Consequently, the gravitational type IIB theory (string theory that can be approximated by type IIB supergravity at low energies) is equivalent to a simple, four-dimensional gauge theory defined in flat space - the low-energy limit of the D-brane description. The two descriptions are more useful and "natural" in different regions of the parameter space and the AdS/CFT correspondence is the key quantitative example of the holographic principle in quantum gravity.
Wrapped branes and charges
When people finally understood that p-branes were really D-branes, they started to apply them in many ways. Andy Strominger was the first person who calculated that "wrapped" D3-branes actually regularize some divergences of the "conifold", a singular generalized manifold with a cone-like singularity in it. The low-energy theory for strings propagating on a certain singular space looks singular, but Strominger showed that there is a perfectly non-singular theory that contains the fundamental strings but also wrapped D3-branes. The singularity in the theory with strings only is reproduced if these D3-branes are "integrated out".
People studied various ways to "wrap" the branes on various "cycles" - submanifolds of the manifold of hidden dimensions of string theory. Each wrapped brane behaves like a charged object - each kind of wrapping a brane around a different homology cycle gives you a different type of an electric charge. These possible charges were first classified by homology, but homology was then seen to be superseded by K-theory - that used to be a purely mathematical subject, but was realized to be a more precise way to describe the possible ways how to wrap branes. I recommend you e.g. the recent article of Greg Moore for the mathematicians if you're interested.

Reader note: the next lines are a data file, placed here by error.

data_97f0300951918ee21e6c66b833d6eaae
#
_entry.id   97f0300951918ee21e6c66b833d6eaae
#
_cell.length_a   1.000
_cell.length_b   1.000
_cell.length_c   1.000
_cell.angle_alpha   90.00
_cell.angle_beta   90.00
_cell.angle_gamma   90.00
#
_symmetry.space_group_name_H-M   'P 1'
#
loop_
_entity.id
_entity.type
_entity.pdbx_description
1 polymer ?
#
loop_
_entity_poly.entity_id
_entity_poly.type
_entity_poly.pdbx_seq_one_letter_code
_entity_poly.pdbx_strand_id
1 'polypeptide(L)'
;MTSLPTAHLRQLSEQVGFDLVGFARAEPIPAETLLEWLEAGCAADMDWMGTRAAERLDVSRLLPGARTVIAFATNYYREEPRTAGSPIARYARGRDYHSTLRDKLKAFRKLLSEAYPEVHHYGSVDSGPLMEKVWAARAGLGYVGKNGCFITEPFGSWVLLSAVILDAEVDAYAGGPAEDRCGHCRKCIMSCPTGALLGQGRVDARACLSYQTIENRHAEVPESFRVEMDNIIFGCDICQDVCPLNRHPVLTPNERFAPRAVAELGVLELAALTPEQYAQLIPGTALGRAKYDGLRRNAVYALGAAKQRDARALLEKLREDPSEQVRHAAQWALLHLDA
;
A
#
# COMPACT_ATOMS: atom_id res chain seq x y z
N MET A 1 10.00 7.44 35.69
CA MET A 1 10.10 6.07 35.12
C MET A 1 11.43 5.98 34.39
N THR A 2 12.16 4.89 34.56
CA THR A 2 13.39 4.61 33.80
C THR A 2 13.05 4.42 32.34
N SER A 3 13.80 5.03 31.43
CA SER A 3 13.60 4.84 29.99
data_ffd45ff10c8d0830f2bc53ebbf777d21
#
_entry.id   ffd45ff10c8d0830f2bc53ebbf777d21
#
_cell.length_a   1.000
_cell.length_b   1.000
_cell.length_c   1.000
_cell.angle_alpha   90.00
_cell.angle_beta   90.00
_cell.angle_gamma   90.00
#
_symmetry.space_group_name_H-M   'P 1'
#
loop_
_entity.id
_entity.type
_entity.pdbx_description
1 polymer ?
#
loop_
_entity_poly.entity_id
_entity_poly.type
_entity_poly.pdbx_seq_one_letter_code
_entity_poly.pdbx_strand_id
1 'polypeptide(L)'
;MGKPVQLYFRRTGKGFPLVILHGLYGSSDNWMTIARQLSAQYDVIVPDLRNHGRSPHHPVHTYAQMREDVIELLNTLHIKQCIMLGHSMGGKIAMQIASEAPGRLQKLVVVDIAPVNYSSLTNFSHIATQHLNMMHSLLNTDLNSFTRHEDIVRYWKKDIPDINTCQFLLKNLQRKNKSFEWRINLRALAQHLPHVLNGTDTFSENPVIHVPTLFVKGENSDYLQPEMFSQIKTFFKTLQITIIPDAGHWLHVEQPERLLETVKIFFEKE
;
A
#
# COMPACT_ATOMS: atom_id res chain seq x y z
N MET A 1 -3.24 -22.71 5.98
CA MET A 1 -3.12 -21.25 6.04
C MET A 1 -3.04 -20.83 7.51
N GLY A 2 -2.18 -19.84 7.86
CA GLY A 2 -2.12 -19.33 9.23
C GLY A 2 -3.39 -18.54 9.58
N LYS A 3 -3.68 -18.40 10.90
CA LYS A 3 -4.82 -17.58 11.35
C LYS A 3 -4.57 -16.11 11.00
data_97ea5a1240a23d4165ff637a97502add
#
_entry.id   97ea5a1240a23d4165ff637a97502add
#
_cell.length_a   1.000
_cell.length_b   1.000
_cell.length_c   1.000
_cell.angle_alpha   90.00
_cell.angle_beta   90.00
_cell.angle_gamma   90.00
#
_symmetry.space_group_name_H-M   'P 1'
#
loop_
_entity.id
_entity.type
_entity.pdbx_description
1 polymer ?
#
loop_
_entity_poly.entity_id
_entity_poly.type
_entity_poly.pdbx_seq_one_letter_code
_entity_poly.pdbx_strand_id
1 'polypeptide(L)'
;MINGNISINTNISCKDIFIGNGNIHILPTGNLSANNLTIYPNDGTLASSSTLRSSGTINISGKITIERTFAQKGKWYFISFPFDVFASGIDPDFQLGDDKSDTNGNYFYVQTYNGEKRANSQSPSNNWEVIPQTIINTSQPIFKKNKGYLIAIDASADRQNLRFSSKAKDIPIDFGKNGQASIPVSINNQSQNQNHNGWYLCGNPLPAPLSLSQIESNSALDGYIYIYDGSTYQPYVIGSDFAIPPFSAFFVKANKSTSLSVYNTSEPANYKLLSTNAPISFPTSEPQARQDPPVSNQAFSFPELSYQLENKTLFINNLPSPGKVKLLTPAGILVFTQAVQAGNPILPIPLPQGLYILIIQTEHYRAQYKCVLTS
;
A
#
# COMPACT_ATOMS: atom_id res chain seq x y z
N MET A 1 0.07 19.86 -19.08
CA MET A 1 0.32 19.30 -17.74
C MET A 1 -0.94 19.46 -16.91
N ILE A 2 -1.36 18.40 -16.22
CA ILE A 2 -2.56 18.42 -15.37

Calculating with branes
But what I really want to fix in this article are the comments about our ability to calculate facts about the branes of different types. As indicated above, the D-branes are completely calculable at the weak coupling, and their internal dynamics is described by string theory - all the fields that propagate on their worldvolume (such as the scalar fields that remember the position in the transverse coordinates) are associated with open string states - open strings attached to this D-brane.